By Christine Thackeray
Recently, I co-authored a book entitled "C.S. Lewis: Latter Day Truths in Narnia." It was a lot of work to create the project, but the most challenging part was getting copyright for the many Lewis quotes and church quotes it contained. I really got an education and would like to share some of what I learned.
First, the concept of "Fair Use" is a legal myth. Fair Use is not determined by word count but by the publisher. If you go to Eerdmans Website and click on contact us and then under Rights and Policies, they have their fair use guidelines posted, which are very generous. You can use up to 300 consecutive words with a total of up to 5000 without permission.
On the other hand, if you go to Harcourt, they clearly state that "Harcourt, Inc. requires written permission for all reproduction and/or adaptation of our published works." They not only don't have fair use guidelines, but I found they charge considerably more for even the smallest quote. The key is you need to check with the publisher to see what their guidelines are or paraphrase and footnote so copyright is not an issue.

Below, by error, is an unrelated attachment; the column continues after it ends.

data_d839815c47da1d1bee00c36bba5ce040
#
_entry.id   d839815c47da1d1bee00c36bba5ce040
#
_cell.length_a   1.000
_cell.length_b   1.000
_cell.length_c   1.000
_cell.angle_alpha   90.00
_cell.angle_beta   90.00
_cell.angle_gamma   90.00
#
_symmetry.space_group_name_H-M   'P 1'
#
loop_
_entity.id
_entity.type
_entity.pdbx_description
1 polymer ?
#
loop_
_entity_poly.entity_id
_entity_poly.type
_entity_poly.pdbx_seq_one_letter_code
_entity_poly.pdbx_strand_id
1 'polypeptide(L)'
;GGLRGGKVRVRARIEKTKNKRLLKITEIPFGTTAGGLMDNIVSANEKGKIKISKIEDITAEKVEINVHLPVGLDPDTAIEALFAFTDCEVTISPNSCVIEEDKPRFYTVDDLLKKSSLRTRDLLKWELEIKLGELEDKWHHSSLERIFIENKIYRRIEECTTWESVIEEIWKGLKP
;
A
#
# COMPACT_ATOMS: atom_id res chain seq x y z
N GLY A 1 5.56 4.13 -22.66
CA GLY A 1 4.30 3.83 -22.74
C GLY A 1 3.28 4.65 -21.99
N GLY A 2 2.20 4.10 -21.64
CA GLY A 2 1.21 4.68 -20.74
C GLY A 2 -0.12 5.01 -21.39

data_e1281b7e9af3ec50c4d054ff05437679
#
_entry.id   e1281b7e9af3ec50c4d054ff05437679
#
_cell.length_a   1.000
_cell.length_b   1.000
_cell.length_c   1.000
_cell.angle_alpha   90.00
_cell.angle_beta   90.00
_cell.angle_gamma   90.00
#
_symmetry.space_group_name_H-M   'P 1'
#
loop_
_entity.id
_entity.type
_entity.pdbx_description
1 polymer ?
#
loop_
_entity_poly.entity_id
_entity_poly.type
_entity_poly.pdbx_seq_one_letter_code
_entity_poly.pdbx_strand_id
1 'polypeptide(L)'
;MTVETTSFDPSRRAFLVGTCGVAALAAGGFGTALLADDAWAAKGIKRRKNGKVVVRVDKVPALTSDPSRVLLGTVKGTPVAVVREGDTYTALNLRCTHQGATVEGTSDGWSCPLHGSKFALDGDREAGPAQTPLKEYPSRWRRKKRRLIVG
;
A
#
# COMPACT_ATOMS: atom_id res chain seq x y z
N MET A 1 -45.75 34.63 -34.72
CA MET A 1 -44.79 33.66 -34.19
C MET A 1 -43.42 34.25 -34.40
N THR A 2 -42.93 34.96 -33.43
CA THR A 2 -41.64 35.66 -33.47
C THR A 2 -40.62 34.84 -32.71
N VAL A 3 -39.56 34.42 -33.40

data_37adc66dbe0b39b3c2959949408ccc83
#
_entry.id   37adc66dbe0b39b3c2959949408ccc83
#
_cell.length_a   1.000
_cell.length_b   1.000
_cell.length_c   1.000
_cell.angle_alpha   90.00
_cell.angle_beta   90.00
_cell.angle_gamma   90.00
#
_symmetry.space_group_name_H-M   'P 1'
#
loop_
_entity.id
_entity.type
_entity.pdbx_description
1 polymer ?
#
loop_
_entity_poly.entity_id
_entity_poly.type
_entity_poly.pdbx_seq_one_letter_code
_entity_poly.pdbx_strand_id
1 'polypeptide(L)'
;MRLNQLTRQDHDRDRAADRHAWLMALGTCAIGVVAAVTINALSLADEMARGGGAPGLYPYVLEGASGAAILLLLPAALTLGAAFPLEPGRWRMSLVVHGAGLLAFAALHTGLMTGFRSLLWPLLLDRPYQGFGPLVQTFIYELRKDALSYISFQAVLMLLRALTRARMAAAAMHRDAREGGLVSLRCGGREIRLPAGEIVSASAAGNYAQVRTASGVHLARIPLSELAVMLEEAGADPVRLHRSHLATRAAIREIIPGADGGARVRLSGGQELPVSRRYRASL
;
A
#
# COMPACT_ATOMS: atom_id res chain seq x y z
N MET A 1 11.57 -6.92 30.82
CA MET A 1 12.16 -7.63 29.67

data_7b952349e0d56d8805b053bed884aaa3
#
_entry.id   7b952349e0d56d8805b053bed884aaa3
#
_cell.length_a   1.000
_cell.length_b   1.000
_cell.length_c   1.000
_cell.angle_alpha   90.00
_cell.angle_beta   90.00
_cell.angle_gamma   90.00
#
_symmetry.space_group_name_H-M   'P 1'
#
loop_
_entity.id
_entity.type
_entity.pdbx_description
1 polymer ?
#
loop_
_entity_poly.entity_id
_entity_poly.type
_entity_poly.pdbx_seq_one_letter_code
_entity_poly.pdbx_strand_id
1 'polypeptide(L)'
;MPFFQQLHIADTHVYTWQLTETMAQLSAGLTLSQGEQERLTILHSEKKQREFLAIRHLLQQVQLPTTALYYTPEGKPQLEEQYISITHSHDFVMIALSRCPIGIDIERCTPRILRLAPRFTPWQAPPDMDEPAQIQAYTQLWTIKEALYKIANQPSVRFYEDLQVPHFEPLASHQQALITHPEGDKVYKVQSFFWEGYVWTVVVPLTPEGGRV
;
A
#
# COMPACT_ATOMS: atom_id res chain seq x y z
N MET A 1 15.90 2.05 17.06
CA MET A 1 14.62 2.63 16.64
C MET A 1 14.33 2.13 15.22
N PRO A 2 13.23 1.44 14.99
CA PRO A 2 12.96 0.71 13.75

As to the LDS church, they have very clear rules set forth on their website but the bottomline is you have to ask permission for anything more recent than 95 years before 1976 which is 1881. Which makes the scriptures public domain, as far as I understand.
The government has a very good publication on the subject here, if you want to brush up on the details.
Now the reality is that unless your book makes a ton of money or is extremely controversial, you may not be sued for your violation, but it is probably best to play it safe. The most important reason for this is that most publishers have clauses in their contracts that hold the author soley responsible for copyright violation.
So use the quotes you love freely, just remember to ask permission. Once you begin asking you will see that many publishers will allow you to quote for free and are happy that you cited them.